6 ways to get into shape for ski season
Stretching and exercise can ensure you'll have fun when you hit the slopes.
(Tacoma) News Tribune
If you are a resort skier or snowboarder, there's probably not a lot you have to do to get ready for ski season.
The chairlift will do the hard work, and you just have to slide down the hill and take breaks whenever your thighs start burning.
But why not ask a little bit more from yourself this season? Why not start the year with strong legs so that you can get the most bang for your buck? For a $60 lift ticket, you're probably going to want more than just a handful of runs.
Or better yet, what about having enough confidence in your fitness to climb something without a lift so you can experience cutting backcountry tracks in solitude?
Every trainer I've ever talked to about conditioning for ski and snowboard season offers the same exercise: wall sits. But let's dig deeper to get ready this season.
Here are some ideas:
Before we go beyond wall sits, I'd be remiss if I didn't mention there are good reasons this exercise is constantly suggested for training. It's great for building leg strength and it's easy to do. Simply sit against the wall as if you are perched on an invisible chair and hold it.
You can do this between reps of your current workout, while you're watching TV or during your break at work. There are numerous other ways to build leg strength, of course, but keep in mind that to get the most out of ski season you'll want to work more than just your legs.
Do more core
A strong core can do wonders for helping prevent injuries. We're not just talking glamour muscles here. Go beyond your six-pack abs and work on your glutes, back and hips, too.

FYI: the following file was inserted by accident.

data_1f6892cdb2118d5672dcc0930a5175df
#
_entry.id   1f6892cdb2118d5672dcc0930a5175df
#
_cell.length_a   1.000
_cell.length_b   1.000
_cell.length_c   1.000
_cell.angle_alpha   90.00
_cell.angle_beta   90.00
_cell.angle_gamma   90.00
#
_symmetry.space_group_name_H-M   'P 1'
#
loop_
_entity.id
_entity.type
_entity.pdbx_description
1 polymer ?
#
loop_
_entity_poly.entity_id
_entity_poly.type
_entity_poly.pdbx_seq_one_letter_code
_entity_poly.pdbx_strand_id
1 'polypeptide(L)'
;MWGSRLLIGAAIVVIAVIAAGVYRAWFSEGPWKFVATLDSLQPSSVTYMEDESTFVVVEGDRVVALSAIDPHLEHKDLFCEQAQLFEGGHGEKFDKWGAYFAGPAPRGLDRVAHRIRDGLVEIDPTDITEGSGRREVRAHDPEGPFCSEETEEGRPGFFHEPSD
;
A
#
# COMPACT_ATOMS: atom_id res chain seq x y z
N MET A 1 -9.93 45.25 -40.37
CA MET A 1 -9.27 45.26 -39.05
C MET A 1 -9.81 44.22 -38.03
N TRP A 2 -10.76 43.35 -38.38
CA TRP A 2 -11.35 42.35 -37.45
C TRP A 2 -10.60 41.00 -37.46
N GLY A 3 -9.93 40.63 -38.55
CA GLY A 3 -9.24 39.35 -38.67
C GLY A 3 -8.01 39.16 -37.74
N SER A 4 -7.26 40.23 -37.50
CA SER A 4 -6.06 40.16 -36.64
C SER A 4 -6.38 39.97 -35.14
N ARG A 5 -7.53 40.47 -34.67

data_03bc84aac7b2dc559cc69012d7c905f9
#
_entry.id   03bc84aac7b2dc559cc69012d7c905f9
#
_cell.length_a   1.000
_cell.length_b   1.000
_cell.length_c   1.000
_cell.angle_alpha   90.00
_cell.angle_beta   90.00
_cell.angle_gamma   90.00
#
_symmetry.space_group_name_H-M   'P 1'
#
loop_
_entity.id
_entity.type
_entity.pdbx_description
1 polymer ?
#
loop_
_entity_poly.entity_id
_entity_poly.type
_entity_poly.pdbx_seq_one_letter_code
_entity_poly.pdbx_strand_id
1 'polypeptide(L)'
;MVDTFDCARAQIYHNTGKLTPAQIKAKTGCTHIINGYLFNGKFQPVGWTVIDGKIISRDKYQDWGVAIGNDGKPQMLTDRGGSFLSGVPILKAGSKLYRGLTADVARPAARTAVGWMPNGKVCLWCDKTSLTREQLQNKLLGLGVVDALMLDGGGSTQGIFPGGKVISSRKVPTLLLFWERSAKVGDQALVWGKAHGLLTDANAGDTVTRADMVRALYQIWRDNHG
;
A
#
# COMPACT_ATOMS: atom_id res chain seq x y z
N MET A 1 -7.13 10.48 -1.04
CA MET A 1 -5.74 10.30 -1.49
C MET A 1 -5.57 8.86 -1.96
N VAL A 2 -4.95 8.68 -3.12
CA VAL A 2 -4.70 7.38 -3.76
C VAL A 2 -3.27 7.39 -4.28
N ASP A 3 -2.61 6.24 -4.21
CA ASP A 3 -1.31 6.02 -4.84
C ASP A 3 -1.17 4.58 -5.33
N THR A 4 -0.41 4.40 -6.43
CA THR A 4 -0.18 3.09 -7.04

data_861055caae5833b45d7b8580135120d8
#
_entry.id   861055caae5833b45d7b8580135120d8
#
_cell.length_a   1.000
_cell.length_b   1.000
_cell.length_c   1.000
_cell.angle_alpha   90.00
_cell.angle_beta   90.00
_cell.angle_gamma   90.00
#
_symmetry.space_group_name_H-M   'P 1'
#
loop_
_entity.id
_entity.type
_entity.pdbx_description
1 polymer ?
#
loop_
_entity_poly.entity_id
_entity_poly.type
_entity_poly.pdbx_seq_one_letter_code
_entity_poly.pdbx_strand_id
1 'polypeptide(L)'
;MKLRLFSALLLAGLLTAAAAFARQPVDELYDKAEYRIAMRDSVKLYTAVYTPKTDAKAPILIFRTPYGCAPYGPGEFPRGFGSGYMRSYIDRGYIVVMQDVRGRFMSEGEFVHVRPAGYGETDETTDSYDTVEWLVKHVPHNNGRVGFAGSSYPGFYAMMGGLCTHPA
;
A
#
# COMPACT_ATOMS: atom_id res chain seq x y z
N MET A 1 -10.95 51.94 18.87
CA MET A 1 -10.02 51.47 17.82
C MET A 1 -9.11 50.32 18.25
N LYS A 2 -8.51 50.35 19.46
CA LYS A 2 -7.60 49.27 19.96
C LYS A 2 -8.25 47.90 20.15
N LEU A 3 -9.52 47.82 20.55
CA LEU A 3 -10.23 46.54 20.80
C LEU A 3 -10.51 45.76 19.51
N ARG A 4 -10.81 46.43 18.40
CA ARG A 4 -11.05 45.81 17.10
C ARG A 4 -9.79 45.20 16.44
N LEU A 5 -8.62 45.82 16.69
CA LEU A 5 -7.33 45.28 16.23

I've yet to meet a pro skier who doesn't spend a great deal of time on a bike, whether he or she likes cycling or not. Riding your mountain, road, cyclocross or spin bike is an excellent way to build cardiovascular strength and leg power.
It's easy to just roll out of the car and head straight to the lift, but give your body a little extra help by stretching before stepping into your skis. If you aren't stretching and improving your flexibility, you're asking to get hurt.
Plyometric exercises such as lateral hops (jumping rapidly from side to side) or box jumps (leaping repeatedly onto a sturdy box or elevated surface) will improve your explosiveness and your ability to react on the slopes. Make sure you warm up thoroughly before a plyometric workout.
Doing these exercises at your local gym, personal-training studio or CrossFit facility will strengthen your core and legs while helping you work on balance, flexibility, explosiveness and other aspects of fitness. These classes are excellent ways to train for ski season. Expect a wide variety of exercises, including plenty of wall sits.